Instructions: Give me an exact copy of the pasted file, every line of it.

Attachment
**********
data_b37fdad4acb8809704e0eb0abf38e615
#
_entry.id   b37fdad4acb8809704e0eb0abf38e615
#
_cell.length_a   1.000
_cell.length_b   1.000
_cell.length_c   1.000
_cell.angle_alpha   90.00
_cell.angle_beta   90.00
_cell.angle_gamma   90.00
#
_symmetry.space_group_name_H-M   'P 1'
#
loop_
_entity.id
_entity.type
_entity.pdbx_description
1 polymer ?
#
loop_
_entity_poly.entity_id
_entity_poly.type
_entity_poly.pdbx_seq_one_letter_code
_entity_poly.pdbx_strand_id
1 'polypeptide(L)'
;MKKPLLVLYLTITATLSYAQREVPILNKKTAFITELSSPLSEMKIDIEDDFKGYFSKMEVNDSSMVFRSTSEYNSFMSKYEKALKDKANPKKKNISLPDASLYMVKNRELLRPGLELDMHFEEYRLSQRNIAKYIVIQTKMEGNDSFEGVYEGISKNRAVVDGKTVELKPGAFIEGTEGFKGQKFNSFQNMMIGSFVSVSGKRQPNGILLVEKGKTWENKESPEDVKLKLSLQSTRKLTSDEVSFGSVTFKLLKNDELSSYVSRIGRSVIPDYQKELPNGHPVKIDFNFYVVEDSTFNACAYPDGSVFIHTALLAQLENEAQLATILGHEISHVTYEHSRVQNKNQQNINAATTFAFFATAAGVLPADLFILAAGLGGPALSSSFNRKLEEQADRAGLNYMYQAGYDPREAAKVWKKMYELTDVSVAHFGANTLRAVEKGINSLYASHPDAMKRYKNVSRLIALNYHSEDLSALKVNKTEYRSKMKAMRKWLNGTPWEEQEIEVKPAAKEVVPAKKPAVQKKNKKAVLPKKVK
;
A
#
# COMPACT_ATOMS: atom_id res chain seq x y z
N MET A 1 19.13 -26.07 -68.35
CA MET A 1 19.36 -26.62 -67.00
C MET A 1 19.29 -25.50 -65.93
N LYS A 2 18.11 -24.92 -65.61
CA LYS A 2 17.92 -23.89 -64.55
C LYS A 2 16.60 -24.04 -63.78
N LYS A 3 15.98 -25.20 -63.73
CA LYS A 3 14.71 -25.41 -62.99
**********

data_b37fdad4acb8809704e0eb0abf38e615
#
_entry.id   b37fdad4acb8809704e0eb0abf38e615
#
_cell.length_a   1.000
_cell.length_b   1.000
_cell.length_c   1.000
_cell.angle_alpha   90.00
_cell.angle_beta   90.00
_cell.angle_gamma   90.00
#
_symmetry.space_group_name_H-M   'P 1'
#
loop_
_entity.id
_entity.type
_entity.pdbx_description
1 polymer ?
#
loop_
_entity_poly.entity_id
_entity_poly.type
_entity_poly.pdbx_seq_one_letter_code
_entity_poly.pdbx_strand_id
1 'polypeptide(L)'
;MKKPLLVLYLTITATLSYAQREVPILNKKTAFITELSSPLSEMKIDIEDDFKGYFSKMEVNDSSMVFRSTSEYNSFMSKYEKALKDKANPKKKNISLPDASLYMVKNRELLRPGLELDMHFEEYRLSQRNIAKYIVIQTKMEGNDSFEGVYEGISKNRAVVDGKTVELKPGAFIEGTEGFKGQKFNSFQNMMIGSFVSVSGKRQPNGILLVEKGKTWENKESPEDVKLKLSLQSTRKLTSDEVSFGSVTFKLLKNDELSSYVSRIGRSVIPDYQKELPNGHPVKIDFNFYVVEDSTFNACAYPDGSVFIHTALLAQLENEAQLATILGHEISHVTYEHSRVQNKNQQNINAATTFAFFATAAGVLPADLFILAAGLGGPALSSSFNRKLEEQADRAGLNYMYQAGYDPREAAKVWKKMYELTDVSVAHFGANTLRAVEKGINSLYASHPDAMKRYKNVSRLIALNYHSEDLSALKVNKTEYRSKMKAMRKWLNGTPWEEQEIEVKPAAKEVVPAKKPAVQKKNKKAVLPKKVK
;
A
#
# COMPACT_ATOMS: atom_id res chain seq x y z
N MET A 1 19.13 -26.07 -68.35
CA MET A 1 19.36 -26.62 -67.00
C MET A 1 19.29 -25.50 -65.93
N LYS A 2 18.11 -24.92 -65.61
CA LYS A 2 17.92 -23.89 -64.55
C LYS A 2 16.60 -24.04 -63.78
N LYS A 3 15.98 -25.20 -63.73
CA LYS A 3 14.71 -25.41 -62.99